Historic Columbia will be hosting the reopening of the Hampton-Preston Mansion from 10 a.m.-4 p.m. on Saturday, May 12. Historic Columbia will debut updated interpretation, new exhibits, hands-on interactive elements, and expanded and enhanced public gardens. Historic Columbia will also unveil a new exterior paint scheme, an entry hall painted oil cloth, and more. This event will commemorate the site’s 200th anniversary and will feature house and garden tours, special presentations, children’s games and crafts, a 1910s calisthenics class, quadrille dance lessons, a plant sale, and food trucks! The reopening of the Hampton-Preston Mansion will follow more than a year’s worth of work—from capital repairs to the former estate’s mansion, to additions to the gardens and grounds, to a holistic re-evaluation and restructuring of the site’s historical interpretation. Tickets are $5/adult and $3/youth for members and $8/adult and $5/youth for non-members.
Sunday, May 13 | 2-3 p.m.
Historic Columbia will have their Second Sunday Stroll, presented by Seed Architecture, through the Robert Mills District East at 2 p.m. on Sunday, May 13. This guided walking tour will highlight the architecture and history of this historic neighborhood. Named after the first federal architect who designed the circa-1823 Robert Mills House and the circa-1828 Asylum, the Robert Mills District was listed in 1971 within the National Register of Historic Places as “Columbia Historic District II.” Bound to the west by Sumter, the north by Calhoun, the east by Barnwell, and the south by Taylor, this district contains approximately 113 historic structures embodying more than three centuries of residential and institutional architecture. The tour is 60-minutes in length and walk-ins are welcome. Tickets are free for members and are $8/adults and $5/youth for non-members.
Saturday, May 19 | 10 a.m.-noon | 723 Laurel Street
Historic Columbia’s 2018 Preservation Workshop series, presented by Lucas Properties, returns from 10 a.m.-noon on Saturday, May 19. This workshop will explore the rehabilitation of a circa-1910 historic house located in the Arsenal Hill historic district and will showcase the project’s final results, which include restoring the original heart pine floors, interior moldings, and the original windows. Guests will have a chance to hear insights and ask questions about the restoration and repair decisions and pitfalls that the property developer encountered along the way. The workshop will take place at 723 Laurel Street, and tickets are $5 for members and $10 for non-members.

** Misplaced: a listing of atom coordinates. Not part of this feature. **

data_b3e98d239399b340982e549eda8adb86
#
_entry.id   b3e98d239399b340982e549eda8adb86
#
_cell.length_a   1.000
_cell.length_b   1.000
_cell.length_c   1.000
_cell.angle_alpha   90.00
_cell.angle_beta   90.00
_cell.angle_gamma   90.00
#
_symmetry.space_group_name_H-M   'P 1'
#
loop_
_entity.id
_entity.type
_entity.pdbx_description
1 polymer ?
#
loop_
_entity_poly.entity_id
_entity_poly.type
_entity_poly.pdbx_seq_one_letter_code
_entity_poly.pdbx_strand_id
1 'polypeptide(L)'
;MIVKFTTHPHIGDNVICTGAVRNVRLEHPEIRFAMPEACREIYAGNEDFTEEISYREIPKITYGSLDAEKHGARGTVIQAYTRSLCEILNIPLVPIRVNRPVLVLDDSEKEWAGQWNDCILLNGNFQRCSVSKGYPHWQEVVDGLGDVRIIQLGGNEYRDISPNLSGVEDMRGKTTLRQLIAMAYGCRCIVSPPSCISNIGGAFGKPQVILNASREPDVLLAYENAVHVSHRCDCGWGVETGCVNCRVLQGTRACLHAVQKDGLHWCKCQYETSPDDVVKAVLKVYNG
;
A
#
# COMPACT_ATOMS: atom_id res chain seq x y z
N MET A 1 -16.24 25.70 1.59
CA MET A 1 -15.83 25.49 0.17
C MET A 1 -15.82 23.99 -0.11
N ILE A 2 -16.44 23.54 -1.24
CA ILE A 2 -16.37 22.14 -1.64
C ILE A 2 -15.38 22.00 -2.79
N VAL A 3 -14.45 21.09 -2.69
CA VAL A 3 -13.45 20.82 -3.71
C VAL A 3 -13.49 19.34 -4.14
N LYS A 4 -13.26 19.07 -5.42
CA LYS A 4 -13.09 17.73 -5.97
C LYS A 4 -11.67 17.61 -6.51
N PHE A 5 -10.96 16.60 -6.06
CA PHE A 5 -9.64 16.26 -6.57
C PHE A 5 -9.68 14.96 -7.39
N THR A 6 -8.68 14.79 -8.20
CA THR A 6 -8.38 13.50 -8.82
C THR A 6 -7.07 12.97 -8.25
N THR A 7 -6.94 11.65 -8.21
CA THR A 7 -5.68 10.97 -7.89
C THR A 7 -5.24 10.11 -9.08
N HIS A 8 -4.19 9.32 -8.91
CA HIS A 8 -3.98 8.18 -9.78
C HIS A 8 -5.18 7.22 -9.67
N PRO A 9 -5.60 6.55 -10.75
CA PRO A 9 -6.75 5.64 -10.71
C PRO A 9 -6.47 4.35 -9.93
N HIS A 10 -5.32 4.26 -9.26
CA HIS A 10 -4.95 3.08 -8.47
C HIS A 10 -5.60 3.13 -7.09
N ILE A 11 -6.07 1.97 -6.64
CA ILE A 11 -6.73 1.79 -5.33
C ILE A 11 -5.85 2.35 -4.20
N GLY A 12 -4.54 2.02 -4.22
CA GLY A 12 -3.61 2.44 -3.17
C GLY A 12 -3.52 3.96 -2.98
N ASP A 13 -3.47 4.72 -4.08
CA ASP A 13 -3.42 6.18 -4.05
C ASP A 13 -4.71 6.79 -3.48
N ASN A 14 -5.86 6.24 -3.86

Sunday, May 20 | 1-4 p.m. | 1705 Hampton Street
Every third Sunday of the month, residents of Richland and Lexington counties are invited to tour of one of Historic Columbia’s house museums for $1. This month, the chosen house museum is the Woodrow Wilson Family Home, the nation's only museum dedicated to interpreting the post-Civil War Reconstruction period and South Carolina's only remaining presidential site. The house will be open for guests to tour at their own pace, and guides will be available to answer any questions. General admission prices apply for any house tours after the first. Tickets can be purchased at the Woodrow Wilson Family Home, located at 1705 Hampton Street.
Tuesday, May 22 | 6-7:30 p.m. | Seibels House
Alice Elizabeth Malavasic, author of The F Street Mess: How Southern Senators Rewrote the Kansas-Nebraska Act (Chapel Hill: University of North Carolina Press, 2017), will host a talk and book signing from 6-7:30 p.m. on Tuesday, May 22. The focus of this talk will be on Senator Andrew Pickens Butler of South Carolina, who is most remembered in South Carolina lore as being the insulted party in a Senate exchange that caused his cousin, South Carolina Representative Preston Brooks, to savagely beat Massachusetts Senator Charles Sumner of Massachusetts with a wooden cane. By centering on their most significant achievement—forcing a rewrite of the Nebraska bill that repealed the restriction against slavery above the 36° 30′ parallel—Malavasic demonstrates how the F Street Mess’s mastery of the legislative process led to one of the most destructive pieces of legislation in United States history and paved the way to secession. This event is free, but registration is encouraged.
Tuesday-Saturday, 10 a.m.-3 p.m., and Sunday, 1 p.m.-4 p.m.
Historic Columbia’s historic house museum tours are available for the Robert Mills House & Gardens, Mann-Simons Site, and the Woodrow Wilson Family Home. Tours are free for members, $8 for adults, $5 youth (ages 6-17), and free for children under 5.